Getting Along with the Germans

At a glance

Germans - contrary to some clichés - are actually quite easy to get along with! But all cultures have their idiosyncrasies, so this page provides some helpful pointers to get you off to a good start with the people you'll meet here.

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Even if of course you can't speak about "the Germans" as such, we would like to make a special mention of a few characteristics you may come across and that can sometimes be confusing for non-Germans.

For further information on culture and other aspects of living in Germany such as learning the language, you can also check the Euraxess Portal.

Family and Friends

A study recently showed that Germans are considered to be very sociable - contrary to all clichés that they are reserved and have no sense of humor. Professional performance and success are particularly important for most Germans, as is leisure time, which is best spent with family and friends (not necessarily work colleagues).

Punctuality

In professional situations, Germans place great emphasis on being correct and punctual. It is therefore helpful to keep to the agreed time for meetings or presentations. This also applies to private appointments. If you cannot keep an appointment or are likely to be late, it is advisable to give notice of this in good time through a colleague or by phone.

Greeting People and making Eye Contact

When greeting people and saying goodbye, it is customary to shake hands and look at the person. It would be impolite not to make eye contact - this also applies in direct conversation with someone. Hugging is only customary among close friends.

Formality: forms of Address

Unless you know someone well, and for people in a senior person and older colleagues, when speaking German it's advisable not to use the informal "Du" form - unless they have offered it to you, you should address people using the more formal "Sie" form and their last name. At universities and research institutes, however, academic titles are usually omitted when addressing people and the "Du" form has now become widely established among younger people. If you are unsure, it is best to wait until someone introduces himself/herself and uses the appropriate form.

Communication: being direct It is said of the Germans that they are very direct in their dealings with one another and in communication. This is true. Germans tend to get to the point quickly and work and communicate in a focussed and result-driven way. Private and general small talk are usually kept separate, but terms of a contract, work allocation and timetables often drive discussions. This can be quite confusing for people from cultural groups where the emphasis is more on relationships.
Sticking to the Point, being Frank, and (not) givingPraise Because they are more focussed on facts, Germans tend to give presentations that are very specific and based on figures and background facts. Therefore, be aware in your own presentations that this is what is required. The tone in meetings can sometimes seem rather brusque. The reason for this is normally the committed debate or discussion. This may occasionally have an unfriendly or even complicated effect; however, from a German perspective, this is simply a means to an end and does not have anything to do with personal esteem. You will see that a possibly strict tone will quickly revert to normal at the end of the meeting. Do not be confused if you do not receive any positive feedback or praise for your work. As long as no one says anything, you can assume that everything is OK.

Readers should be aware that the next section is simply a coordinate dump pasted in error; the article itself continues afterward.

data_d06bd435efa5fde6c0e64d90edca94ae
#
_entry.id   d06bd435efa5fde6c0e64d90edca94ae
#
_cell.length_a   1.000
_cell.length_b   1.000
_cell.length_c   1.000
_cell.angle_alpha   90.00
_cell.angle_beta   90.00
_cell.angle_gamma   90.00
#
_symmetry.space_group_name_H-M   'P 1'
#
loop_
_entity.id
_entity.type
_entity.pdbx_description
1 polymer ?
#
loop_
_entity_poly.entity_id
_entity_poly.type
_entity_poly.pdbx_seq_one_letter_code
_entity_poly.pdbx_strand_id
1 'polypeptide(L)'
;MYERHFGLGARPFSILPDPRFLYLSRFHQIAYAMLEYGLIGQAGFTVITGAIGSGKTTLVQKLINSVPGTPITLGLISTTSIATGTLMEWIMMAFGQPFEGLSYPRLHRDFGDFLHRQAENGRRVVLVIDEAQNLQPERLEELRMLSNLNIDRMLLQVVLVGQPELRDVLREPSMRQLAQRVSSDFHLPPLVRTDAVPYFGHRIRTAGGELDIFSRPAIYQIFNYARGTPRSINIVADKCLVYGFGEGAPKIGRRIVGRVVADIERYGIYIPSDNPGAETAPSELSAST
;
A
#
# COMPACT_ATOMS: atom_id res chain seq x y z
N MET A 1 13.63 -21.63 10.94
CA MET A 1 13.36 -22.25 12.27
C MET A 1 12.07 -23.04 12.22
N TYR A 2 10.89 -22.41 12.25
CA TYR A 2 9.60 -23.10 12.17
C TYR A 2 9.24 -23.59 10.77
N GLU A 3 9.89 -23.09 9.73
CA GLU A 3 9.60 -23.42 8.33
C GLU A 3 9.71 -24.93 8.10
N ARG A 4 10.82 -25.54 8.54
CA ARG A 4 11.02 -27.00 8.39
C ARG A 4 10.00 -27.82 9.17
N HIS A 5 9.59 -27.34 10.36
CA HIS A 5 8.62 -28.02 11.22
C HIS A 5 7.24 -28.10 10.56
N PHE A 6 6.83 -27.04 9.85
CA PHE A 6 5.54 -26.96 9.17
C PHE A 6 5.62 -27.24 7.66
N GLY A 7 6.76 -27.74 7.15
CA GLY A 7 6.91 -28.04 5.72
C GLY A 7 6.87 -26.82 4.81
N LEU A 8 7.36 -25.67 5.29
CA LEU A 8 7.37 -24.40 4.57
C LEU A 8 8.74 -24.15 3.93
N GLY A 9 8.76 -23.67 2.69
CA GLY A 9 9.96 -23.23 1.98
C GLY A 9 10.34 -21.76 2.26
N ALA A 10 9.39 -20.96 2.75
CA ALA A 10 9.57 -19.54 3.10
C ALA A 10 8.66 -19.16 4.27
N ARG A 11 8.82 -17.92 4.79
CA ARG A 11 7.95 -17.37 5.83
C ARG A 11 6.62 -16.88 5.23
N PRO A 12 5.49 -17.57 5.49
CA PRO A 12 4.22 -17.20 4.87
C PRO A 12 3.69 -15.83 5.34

Hierarchy and Gender Equality

There are clear divisions between the different levels in the hierarchies. It is always advisable to be aware of the status of the people you are working with and not to by-pass the individual levels in working relationships. However, there is no discrimination in hierarchy between men and women. Women have equal rights and work in top jobs - although much less often than men. It is quite common in families for both parents to work; more and more men are taking time out to bring up their children while the woman goes out to work. A woman's instructions must be followed and carried out just as those of male colleagues. A common approach by men and women is not unusual and should therefore not be interpreted in any particular way.

Mistakes and Criticism

Even away from the work environment, you may find that strangers or acquaintances, e.g. neighbors, will point out alleged "mistakes", for instance if someone supposedly makes too much noise in their apartment, has parked incorrectly or has taken an allocated space. Take this in good spirit (it is a learning curve for all of us...). Don't hesitate to ask your Personal Support at any time if you're unsure how to handle a situation, if anything seems strange, or you think it is going too far.

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